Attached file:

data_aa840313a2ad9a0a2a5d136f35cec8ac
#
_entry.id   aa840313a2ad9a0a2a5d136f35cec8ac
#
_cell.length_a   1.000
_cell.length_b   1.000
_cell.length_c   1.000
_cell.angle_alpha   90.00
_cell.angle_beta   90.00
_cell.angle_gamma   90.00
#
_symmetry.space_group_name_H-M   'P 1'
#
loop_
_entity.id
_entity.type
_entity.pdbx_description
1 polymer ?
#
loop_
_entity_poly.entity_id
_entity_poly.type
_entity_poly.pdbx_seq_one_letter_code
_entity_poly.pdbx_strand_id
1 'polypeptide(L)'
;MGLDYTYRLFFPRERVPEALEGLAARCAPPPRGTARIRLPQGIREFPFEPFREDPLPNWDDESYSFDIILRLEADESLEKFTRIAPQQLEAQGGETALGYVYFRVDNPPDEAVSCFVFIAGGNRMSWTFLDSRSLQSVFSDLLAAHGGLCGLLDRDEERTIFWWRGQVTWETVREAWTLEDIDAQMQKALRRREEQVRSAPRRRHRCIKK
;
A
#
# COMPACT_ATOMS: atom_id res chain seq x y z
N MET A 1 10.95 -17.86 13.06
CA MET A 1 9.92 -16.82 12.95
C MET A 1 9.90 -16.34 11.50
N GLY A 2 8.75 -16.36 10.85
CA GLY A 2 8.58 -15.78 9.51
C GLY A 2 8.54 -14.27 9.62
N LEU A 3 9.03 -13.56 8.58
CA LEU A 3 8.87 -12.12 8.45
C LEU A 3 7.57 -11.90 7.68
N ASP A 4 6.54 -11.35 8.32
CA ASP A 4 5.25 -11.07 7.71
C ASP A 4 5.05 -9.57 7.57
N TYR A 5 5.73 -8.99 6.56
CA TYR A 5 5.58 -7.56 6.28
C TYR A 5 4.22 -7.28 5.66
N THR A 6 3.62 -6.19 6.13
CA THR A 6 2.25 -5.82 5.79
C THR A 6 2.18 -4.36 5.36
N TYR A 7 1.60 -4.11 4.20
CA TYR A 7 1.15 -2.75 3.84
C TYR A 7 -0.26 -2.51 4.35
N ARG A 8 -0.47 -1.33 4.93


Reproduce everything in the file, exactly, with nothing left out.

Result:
data_aa840313a2ad9a0a2a5d136f35cec8ac
#
_entry.id   aa840313a2ad9a0a2a5d136f35cec8ac
#
_cell.length_a   1.000
_cell.length_b   1.000
_cell.length_c   1.000
_cell.angle_alpha   90.00
_cell.angle_beta   90.00
_cell.angle_gamma   90.00
#
_symmetry.space_group_name_H-M   'P 1'
#
loop_
_entity.id
_entity.type
_entity.pdbx_description
1 polymer ?
#
loop_
_entity_poly.entity_id
_entity_poly.type
_entity_poly.pdbx_seq_one_letter_code
_entity_poly.pdbx_strand_id
1 'polypeptide(L)'
;MGLDYTYRLFFPRERVPEALEGLAARCAPPPRGTARIRLPQGIREFPFEPFREDPLPNWDDESYSFDIILRLEADESLEKFTRIAPQQLEAQGGETALGYVYFRVDNPPDEAVSCFVFIAGGNRMSWTFLDSRSLQSVFSDLLAAHGGLCGLLDRDEERTIFWWRGQVTWETVREAWTLEDIDAQMQKALRRREEQVRSAPRRRHRCIKK
;
A
#
# COMPACT_ATOMS: atom_id res chain seq x y z
N MET A 1 10.95 -17.86 13.06
CA MET A 1 9.92 -16.82 12.95
C MET A 1 9.90 -16.34 11.50
N GLY A 2 8.75 -16.36 10.85
CA GLY A 2 8.58 -15.78 9.51
C GLY A 2 8.54 -14.27 9.62
N LEU A 3 9.03 -13.56 8.58
CA LEU A 3 8.87 -12.12 8.45
C LEU A 3 7.57 -11.90 7.68
N ASP A 4 6.54 -11.35 8.32
CA ASP A 4 5.25 -11.07 7.71
C ASP A 4 5.05 -9.57 7.57
N TYR A 5 5.73 -8.99 6.56
CA TYR A 5 5.58 -7.56 6.28
C TYR A 5 4.22 -7.28 5.66
N THR A 6 3.62 -6.19 6.13
CA THR A 6 2.25 -5.82 5.79
C THR A 6 2.18 -4.36 5.36
N TYR A 7 1.60 -4.11 4.20
CA TYR A 7 1.15 -2.75 3.84
C TYR A 7 -0.26 -2.51 4.35
N ARG A 8 -0.47 -1.33 4.93